The small milk tea shop, which started in Palawan in 2012, now has 22 branches across the country, with two in Metro Manila
For many Filipinos, milk tea has become more than just a trendy, sweet beverage – it has become a regular staple in their lives. Since 2010, the creamy sought-out drink that originated from Hong Kong has evolved, with local milk tea shops constantly offering new and interesting flavors, toppings, and sinkers.
Palawan-based shop Frotea knew they wanted to ride on the growing trend, but with their own twist. At the height of the frozen yogurt (froyo), fruit tea, and milk tea hype, Frotea owner and engineer Ana Lustre-Malijan decided to start small with their first branch in Puerto Princesa, Palawan, in 2012.
“At the height of it, it was important for Frotea to stand out from the booming competition and be robust enough to withstand being regarded as just a fad,” Malijan told Rappler. Malijan made sure to create their own Filipino renditions of the Hong Kong-famous beverage, infusing Filipino flavors and familiar tastes but also offering a few of the classics.
Most of their drinks are less than P100, as their original target was to serve affordable drinks for students and young professionals with a limited allowance. They wanted to establish a cheerful milk tea brand that is “affordable for people from all walks of life” and could offer variety.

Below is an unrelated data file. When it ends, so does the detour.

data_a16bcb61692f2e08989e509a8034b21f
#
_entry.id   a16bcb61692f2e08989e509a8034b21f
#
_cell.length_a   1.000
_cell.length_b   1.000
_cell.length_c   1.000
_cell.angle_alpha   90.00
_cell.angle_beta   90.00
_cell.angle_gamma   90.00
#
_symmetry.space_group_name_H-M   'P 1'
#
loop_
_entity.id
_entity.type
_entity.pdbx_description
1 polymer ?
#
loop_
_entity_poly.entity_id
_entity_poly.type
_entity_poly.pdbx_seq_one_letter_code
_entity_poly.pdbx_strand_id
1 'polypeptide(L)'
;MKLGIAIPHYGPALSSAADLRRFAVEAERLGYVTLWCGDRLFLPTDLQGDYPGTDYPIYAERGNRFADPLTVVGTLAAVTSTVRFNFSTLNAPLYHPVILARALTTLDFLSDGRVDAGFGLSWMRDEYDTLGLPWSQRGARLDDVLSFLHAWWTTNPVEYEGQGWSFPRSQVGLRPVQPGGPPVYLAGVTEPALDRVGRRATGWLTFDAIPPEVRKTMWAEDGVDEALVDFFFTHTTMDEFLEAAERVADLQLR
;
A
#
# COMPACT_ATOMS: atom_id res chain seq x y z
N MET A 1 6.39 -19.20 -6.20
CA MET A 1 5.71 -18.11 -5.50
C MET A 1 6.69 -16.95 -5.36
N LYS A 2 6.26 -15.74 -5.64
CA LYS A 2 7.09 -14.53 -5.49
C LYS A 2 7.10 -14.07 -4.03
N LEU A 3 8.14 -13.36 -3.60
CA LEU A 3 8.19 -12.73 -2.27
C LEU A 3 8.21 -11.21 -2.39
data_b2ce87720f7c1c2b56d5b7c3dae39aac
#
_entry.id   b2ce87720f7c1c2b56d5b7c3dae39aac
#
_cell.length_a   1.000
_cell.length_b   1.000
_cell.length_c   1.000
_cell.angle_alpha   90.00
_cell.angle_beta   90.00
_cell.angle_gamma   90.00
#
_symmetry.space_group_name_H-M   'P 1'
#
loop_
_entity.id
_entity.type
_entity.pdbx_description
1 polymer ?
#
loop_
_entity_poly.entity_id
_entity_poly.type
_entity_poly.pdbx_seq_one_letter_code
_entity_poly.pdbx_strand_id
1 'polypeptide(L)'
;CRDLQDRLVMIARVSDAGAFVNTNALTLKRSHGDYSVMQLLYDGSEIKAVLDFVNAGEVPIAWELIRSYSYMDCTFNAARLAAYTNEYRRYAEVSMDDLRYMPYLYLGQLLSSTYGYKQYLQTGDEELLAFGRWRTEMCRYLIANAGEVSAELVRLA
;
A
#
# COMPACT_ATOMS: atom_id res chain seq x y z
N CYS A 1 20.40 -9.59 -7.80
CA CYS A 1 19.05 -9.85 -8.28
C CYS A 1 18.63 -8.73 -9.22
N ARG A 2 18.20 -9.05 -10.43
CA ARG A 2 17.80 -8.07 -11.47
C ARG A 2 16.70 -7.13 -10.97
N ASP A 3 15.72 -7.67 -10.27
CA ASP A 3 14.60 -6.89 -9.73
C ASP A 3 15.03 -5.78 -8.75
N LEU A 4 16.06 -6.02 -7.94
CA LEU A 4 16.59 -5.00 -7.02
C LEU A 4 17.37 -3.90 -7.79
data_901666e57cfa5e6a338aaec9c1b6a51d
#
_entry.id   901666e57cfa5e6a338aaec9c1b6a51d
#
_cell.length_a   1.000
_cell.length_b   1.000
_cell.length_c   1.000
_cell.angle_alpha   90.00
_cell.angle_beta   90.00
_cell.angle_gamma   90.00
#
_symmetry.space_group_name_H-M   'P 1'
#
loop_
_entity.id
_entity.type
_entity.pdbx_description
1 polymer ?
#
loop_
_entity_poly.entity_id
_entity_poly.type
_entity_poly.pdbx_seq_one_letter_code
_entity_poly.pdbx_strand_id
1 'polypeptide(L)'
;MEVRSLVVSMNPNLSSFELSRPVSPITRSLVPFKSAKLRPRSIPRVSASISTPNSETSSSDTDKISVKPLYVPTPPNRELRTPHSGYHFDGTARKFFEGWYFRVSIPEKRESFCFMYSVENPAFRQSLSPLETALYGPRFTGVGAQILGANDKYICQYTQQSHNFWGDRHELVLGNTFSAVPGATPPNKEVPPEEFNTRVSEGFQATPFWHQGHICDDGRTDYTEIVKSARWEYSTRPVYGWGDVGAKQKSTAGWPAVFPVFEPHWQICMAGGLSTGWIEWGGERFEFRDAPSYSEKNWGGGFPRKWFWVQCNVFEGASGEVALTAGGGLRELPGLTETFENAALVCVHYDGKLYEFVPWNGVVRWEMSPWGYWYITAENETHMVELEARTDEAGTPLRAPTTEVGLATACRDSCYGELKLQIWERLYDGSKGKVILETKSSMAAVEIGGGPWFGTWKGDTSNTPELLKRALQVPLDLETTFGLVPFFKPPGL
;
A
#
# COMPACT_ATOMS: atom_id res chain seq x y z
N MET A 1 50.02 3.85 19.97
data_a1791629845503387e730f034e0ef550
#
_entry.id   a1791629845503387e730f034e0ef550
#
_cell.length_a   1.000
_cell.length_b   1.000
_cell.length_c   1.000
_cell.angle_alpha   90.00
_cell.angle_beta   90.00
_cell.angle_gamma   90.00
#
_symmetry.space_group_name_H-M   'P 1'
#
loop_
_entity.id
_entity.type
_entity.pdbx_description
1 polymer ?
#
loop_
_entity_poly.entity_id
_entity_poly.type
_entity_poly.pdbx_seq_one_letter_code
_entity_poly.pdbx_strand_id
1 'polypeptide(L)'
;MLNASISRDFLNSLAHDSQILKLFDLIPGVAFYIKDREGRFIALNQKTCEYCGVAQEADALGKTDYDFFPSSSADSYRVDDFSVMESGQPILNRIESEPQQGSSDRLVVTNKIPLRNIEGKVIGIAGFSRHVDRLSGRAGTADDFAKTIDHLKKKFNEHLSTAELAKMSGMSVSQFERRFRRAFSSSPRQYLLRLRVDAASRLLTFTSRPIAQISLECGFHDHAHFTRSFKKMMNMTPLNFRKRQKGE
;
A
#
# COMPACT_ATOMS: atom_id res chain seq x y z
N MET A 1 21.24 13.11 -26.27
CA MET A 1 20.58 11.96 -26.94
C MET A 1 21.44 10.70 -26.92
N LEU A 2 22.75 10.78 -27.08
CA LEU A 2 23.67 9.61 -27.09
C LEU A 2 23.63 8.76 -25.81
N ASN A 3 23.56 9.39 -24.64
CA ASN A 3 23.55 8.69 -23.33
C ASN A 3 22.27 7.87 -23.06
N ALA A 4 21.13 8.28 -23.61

Their newest Filipinized flavors are part of Frotea’s Pinoy Espesyal series, a way to cater to regular milk tea drinkers with adventurous palates.
The series takes after classic merienda drinks and desserts, such as mais con yelo, halo-halo, and ube macapuno. Each creamy drink has the taste of milk tea but also features familiar ingredients of the famous sweet treats: sweet corn, young coconut, ube jam, nata, cornflakes, beans, and gulaman. Each drink costs P110 – a solid price to pay for a drink that doesn’t scrimp on ingredients.
“One of our goals with the Pinoy Espesyal series is to reintroduce classic Filipino desserts to the younger generation. How could we get my 5-year-old to enjoy a particular classic Filipino dessert like the mais con yelo? Incorporating it in milk tea would intrigue them,” Malijan said.
Expanding outside Palawan
It was in 2019 when Malijan and her team began importing ingredients directly from Taiwan. This allowed them to make large quantities but still cut costs, keeping their price range low and profit margins high. Shortly after, Malijan had the idea to start franchising her business, starting with Batangas.
“We started in Batangas first since my husband hails from there. When we received franchise inquiries and requests for product tastings from prospective franchisees in Metro Manila, it was easier for them to visit our branch in Batangas than to fly all the way to Palawan,” Malijan said.